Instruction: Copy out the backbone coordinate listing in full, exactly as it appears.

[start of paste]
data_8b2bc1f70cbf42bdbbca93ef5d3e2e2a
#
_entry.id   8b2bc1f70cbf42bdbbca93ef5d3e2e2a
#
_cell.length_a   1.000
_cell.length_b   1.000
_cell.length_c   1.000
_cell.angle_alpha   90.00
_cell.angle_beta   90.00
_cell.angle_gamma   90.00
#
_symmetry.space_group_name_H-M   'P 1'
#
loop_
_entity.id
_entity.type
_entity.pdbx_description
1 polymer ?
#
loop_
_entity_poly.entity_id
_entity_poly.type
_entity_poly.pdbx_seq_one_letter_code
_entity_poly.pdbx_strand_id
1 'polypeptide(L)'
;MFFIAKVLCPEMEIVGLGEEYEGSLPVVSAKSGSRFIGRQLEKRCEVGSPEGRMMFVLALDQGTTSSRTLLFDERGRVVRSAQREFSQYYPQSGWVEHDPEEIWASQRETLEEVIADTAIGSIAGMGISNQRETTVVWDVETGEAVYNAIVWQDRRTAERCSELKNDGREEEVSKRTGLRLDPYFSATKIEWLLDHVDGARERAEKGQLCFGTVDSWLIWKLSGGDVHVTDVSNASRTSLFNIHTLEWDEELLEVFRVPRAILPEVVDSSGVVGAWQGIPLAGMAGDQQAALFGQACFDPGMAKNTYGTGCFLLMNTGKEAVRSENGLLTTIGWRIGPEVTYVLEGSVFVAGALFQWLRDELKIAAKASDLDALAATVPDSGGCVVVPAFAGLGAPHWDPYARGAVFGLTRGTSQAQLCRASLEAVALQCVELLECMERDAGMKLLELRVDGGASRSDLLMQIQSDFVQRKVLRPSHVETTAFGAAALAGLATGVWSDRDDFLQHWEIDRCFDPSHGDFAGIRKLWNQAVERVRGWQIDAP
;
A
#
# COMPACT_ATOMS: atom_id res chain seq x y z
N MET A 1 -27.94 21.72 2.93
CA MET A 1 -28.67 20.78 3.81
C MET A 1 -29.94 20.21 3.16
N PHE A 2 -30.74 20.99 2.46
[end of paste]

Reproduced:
data_8b2bc1f70cbf42bdbbca93ef5d3e2e2a
#
_entry.id   8b2bc1f70cbf42bdbbca93ef5d3e2e2a
#
_cell.length_a   1.000
_cell.length_b   1.000
_cell.length_c   1.000
_cell.angle_alpha   90.00
_cell.angle_beta   90.00
_cell.angle_gamma   90.00
#
_symmetry.space_group_name_H-M   'P 1'
#
loop_
_entity.id
_entity.type
_entity.pdbx_description
1 polymer ?
#
loop_
_entity_poly.entity_id
_entity_poly.type
_entity_poly.pdbx_seq_one_letter_code
_entity_poly.pdbx_strand_id
1 'polypeptide(L)'
;MFFIAKVLCPEMEIVGLGEEYEGSLPVVSAKSGSRFIGRQLEKRCEVGSPEGRMMFVLALDQGTTSSRTLLFDERGRVVRSAQREFSQYYPQSGWVEHDPEEIWASQRETLEEVIADTAIGSIAGMGISNQRETTVVWDVETGEAVYNAIVWQDRRTAERCSELKNDGREEEVSKRTGLRLDPYFSATKIEWLLDHVDGARERAEKGQLCFGTVDSWLIWKLSGGDVHVTDVSNASRTSLFNIHTLEWDEELLEVFRVPRAILPEVVDSSGVVGAWQGIPLAGMAGDQQAALFGQACFDPGMAKNTYGTGCFLLMNTGKEAVRSENGLLTTIGWRIGPEVTYVLEGSVFVAGALFQWLRDELKIAAKASDLDALAATVPDSGGCVVVPAFAGLGAPHWDPYARGAVFGLTRGTSQAQLCRASLEAVALQCVELLECMERDAGMKLLELRVDGGASRSDLLMQIQSDFVQRKVLRPSHVETTAFGAAALAGLATGVWSDRDDFLQHWEIDRCFDPSHGDFAGIRKLWNQAVERVRGWQIDAP
;
A
#
# COMPACT_ATOMS: atom_id res chain seq x y z
N MET A 1 -27.94 21.72 2.93
CA MET A 1 -28.67 20.78 3.81
C MET A 1 -29.94 20.21 3.16
N PHE A 2 -30.74 20.99 2.46